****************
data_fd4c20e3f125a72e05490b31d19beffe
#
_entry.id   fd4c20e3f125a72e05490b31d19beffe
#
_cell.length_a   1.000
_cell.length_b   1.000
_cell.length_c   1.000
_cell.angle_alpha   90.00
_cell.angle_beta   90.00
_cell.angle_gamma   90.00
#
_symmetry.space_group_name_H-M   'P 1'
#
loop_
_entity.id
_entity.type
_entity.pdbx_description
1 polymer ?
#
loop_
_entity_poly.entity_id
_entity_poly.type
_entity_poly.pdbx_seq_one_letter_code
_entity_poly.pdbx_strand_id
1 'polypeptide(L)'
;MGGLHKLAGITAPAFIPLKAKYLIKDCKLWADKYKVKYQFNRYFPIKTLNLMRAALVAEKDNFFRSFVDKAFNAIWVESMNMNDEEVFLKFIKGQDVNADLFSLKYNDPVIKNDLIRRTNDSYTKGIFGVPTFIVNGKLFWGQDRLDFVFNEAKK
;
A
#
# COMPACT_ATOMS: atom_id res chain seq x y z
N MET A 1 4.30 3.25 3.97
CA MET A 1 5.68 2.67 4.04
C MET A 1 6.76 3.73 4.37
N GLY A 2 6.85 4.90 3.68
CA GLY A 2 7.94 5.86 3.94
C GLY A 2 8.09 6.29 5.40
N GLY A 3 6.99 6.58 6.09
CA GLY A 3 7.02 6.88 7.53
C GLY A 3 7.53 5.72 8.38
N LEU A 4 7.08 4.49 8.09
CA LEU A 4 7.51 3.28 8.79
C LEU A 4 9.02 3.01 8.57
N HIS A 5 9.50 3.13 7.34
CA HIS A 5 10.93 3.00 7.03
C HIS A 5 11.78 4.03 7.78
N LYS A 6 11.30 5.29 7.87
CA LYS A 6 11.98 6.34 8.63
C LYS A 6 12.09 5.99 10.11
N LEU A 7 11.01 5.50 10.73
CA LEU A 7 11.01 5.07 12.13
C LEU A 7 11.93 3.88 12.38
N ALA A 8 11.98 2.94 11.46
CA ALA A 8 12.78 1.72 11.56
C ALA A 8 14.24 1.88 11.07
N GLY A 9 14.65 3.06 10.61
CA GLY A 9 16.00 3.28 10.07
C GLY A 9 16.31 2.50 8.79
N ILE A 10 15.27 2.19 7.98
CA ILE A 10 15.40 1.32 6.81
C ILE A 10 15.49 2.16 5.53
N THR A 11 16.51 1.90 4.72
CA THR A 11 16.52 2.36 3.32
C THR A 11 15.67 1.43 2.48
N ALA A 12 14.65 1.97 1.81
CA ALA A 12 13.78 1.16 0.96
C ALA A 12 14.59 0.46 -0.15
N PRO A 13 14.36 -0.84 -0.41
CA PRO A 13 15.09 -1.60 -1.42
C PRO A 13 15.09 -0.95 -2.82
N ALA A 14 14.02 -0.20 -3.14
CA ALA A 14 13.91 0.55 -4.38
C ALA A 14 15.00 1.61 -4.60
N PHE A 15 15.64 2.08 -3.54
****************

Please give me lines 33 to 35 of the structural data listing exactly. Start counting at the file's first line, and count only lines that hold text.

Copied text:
C MET A 1 6.76 3.73 4.37
N GLY A 2 6.85 4.90 3.68
CA GLY A 2 7.94 5.86 3.94